Professional Development

Early Release Day, Wednesday April 2

Registration Ends on Monday, March 31, at Noon

Embedding Strategies to Teach Executive Function Skills

Dr. Lucila Marazita-Espinosa

“The Executive Functions are a set of processes that all have to do with managing oneself and one’s resources in order to achieve a goal. It is an umbrella term for the neurologically-based skills involving mental control and self-regulation.”

-Kahan and Dietzel (2008)

For students to be academically successful they must develop increasingly complex executive functioning skills, that include but are not limited to, the ability to develop good study skills, to plan, to set appropriate goals, to prioritize, to organize material, and to be able to bring closure on a project. Students lacking in these skills may grasp the main concepts, but be unable to show their knowledge. This is why an embedded approach to teaching and practicing these skills is effective. Embedding executive functioning skills in our lessons will facilitate many students the opportunity to become independent and flexible problem solvers.

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Applications of Cognitive Behavioral Psychology

Mr. Jorge Muñoz-Bustamante

Many people, but especially children, believe that emotions as well as emotionally influenced behaviors and decisions are caused by events. Cognitive Behavioral Psychology (CBP) postulates that emotional disturbance is primarily caused by our interpretation of events rather than the events themselves. It also postulates that we can learn to manage our emotions so that they help us rather than hinder us in attaining the goals that we set for ourselves. Workshop participants will have the opportunity to familiarize themselves with the principles of CBP and to discuss its possible applications both in the classroom and for personal growth.

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Brain-Based Research and its Impact on Teaching

Mr. Dan Montesi

The speaker will discuss some of the more common learning "disabilities" and some of the "good things" about learning disabilities. The speaker will also challenge the notion of these learning problems as actually being a "disability." Many psychologists now view to these "disabilities" as "learning differences." Psychologists are now using neuroplasticity to rewire the brain with tremendous success (lessons from the Arrowsmith School in Toronto, Canada.) Psychologists are rewiring the brain to enable these otherwise struggling students to thrive in a main-streamed classroom. Suggestions will be shared as to things that can be done in the classroom that can empower the student with a difficult learning difference and enable them to feel success.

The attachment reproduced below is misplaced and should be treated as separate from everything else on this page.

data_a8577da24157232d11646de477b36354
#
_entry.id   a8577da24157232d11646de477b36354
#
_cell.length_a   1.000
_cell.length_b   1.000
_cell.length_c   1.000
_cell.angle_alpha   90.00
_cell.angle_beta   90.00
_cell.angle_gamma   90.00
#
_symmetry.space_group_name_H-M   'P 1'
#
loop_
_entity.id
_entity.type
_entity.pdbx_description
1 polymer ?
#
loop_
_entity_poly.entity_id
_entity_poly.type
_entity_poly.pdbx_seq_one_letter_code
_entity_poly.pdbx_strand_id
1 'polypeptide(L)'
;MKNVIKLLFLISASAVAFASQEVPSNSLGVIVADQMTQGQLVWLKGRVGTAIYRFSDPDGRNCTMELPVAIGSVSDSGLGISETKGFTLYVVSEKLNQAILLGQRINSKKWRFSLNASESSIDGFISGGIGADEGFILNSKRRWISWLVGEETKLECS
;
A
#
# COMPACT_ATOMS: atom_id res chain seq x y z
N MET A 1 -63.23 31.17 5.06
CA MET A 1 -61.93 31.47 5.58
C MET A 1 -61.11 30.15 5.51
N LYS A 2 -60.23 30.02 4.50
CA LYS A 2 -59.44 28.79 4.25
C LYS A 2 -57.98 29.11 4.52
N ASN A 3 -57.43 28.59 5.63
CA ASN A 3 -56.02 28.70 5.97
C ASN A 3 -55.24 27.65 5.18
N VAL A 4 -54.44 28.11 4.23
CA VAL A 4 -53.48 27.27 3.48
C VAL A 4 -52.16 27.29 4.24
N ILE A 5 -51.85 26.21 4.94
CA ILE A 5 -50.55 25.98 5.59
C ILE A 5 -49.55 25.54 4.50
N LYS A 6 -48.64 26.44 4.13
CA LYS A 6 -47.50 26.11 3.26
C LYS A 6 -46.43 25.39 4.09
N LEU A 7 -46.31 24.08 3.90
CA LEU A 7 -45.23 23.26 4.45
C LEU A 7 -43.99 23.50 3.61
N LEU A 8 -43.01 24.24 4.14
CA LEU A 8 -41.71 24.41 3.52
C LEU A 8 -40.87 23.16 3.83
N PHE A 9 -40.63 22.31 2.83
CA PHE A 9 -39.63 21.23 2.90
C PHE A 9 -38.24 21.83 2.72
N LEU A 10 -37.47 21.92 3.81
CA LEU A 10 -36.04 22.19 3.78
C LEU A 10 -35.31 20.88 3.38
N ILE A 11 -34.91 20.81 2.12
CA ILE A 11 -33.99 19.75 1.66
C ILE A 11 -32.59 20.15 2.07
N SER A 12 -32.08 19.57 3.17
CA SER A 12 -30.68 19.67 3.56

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Simple Tech Tools for the Flipped/Blended Classroom: A Student-Centered Approach

Ms. Ana Suárez and Ms. Michelle Jordan

This hands-on session will present the basics of a flipped classroom where students take ownership of their own learning. Free apps and tech tools will be introduced to facilitate this approach.

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High Functioning Autism

Ms. Teri Gutiérrez

The criteria for diagnosing Autism Spectrum Disorders (ASD) has recently changed and the numbers of children being diagnosed with some form of ASD has continued to increase. The current statistics state that 1 in 88 children have a diagnosis of ASD with the incidence greater among males: 1 in 55. The symptoms of ASD can cause significant behavioral, emotional and social impairments that can disrupt the learning environment however many of these students are also highly intelligent and perform very well academically. This presentation will offer teachers strategies to minimize the disruptive behaviors while maximizing these students’ intellectual and learning capabilities. In the school counseling department we have seen more students who present ASD symptoms in the recent years and feel greater knowledge in this area will help our teachers tremendously.

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Sharing the Ignatian Vision: Walking with our students to 'seek after Jesus'

Ms. Carmen Villafañe and Ms. Kathleen Mackle

The JSEA Religious Educator's conference provided great opportunities to continue growing & learning as Theology teachers. It offered creative & challenging ways to continue forming our students to be faith-filled & faithful people (each within their particular religious practice) who reflect solid Ignatian identity. Great HOPE is expressed by those who gathered in San Antonio as we address the 'authentic yearning' of our students within our many Catholic, Jesuit institutions.

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